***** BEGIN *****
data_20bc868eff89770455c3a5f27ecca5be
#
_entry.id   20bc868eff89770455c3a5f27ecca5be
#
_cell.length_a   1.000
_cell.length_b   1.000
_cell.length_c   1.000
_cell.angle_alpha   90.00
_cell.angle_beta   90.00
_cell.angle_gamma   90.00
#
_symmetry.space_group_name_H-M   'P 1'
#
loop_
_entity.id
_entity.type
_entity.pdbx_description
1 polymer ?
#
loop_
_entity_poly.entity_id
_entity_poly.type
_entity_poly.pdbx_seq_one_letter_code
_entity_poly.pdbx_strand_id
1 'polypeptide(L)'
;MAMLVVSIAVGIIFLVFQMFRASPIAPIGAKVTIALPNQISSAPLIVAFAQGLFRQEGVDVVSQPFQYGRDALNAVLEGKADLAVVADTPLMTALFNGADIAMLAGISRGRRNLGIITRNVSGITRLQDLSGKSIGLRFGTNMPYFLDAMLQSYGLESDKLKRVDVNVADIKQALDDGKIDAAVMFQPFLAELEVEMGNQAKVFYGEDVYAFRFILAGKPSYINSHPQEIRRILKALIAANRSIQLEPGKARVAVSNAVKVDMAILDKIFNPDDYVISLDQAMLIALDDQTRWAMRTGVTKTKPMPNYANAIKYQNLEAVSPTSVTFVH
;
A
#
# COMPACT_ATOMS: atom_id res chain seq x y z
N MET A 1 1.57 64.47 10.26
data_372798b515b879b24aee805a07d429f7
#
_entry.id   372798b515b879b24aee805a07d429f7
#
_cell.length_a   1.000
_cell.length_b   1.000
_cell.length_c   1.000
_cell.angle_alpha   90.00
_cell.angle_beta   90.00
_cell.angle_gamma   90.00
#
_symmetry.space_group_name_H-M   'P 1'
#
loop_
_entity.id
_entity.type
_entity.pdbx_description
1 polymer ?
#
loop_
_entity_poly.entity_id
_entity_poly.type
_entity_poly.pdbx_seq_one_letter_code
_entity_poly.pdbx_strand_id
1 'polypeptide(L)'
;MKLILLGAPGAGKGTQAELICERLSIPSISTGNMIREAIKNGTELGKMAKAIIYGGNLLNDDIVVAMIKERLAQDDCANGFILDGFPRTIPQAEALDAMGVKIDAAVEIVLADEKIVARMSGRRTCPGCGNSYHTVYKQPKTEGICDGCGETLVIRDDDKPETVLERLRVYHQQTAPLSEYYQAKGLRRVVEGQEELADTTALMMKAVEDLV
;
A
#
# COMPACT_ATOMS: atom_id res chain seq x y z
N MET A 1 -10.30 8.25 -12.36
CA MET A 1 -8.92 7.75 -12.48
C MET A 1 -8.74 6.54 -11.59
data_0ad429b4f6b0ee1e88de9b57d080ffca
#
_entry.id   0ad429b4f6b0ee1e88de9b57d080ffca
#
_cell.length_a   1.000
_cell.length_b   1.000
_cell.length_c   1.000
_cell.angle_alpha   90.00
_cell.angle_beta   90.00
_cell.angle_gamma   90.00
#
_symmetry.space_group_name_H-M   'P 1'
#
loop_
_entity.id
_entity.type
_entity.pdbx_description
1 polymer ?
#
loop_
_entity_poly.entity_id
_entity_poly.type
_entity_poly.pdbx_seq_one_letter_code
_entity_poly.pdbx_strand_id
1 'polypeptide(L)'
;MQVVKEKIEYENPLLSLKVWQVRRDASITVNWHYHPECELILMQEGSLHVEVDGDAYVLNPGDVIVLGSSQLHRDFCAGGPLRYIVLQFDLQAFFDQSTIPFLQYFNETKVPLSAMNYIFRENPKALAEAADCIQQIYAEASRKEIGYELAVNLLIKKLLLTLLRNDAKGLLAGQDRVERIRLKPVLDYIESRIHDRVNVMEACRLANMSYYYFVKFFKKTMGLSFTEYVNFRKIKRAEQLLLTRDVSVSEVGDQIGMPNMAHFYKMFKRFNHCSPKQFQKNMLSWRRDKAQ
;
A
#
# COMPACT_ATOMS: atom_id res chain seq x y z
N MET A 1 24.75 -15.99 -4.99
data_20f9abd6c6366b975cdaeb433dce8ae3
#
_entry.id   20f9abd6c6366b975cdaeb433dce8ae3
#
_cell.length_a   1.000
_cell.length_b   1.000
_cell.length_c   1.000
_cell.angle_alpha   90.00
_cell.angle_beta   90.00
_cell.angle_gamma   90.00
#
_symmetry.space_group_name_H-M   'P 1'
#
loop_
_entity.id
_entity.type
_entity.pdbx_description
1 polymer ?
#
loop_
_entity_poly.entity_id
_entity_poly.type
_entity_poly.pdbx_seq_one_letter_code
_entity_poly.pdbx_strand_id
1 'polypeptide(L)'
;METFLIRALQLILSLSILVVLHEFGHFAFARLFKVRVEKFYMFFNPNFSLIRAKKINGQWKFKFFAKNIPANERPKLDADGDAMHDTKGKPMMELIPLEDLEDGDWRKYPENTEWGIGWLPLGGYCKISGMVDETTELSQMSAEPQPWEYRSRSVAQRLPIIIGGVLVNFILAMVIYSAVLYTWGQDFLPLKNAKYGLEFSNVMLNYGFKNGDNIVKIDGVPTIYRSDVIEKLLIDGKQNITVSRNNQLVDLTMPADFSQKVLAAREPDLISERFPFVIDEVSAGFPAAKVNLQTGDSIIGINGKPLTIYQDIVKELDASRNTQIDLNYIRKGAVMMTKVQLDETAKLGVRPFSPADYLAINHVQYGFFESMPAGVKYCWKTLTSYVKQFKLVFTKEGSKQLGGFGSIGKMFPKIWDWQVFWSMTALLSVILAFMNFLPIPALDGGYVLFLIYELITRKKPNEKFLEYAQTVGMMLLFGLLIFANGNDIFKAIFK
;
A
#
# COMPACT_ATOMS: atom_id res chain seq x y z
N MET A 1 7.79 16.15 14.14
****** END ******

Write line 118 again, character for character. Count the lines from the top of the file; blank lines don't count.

_entity_poly.pdbx_seq_one_letter_code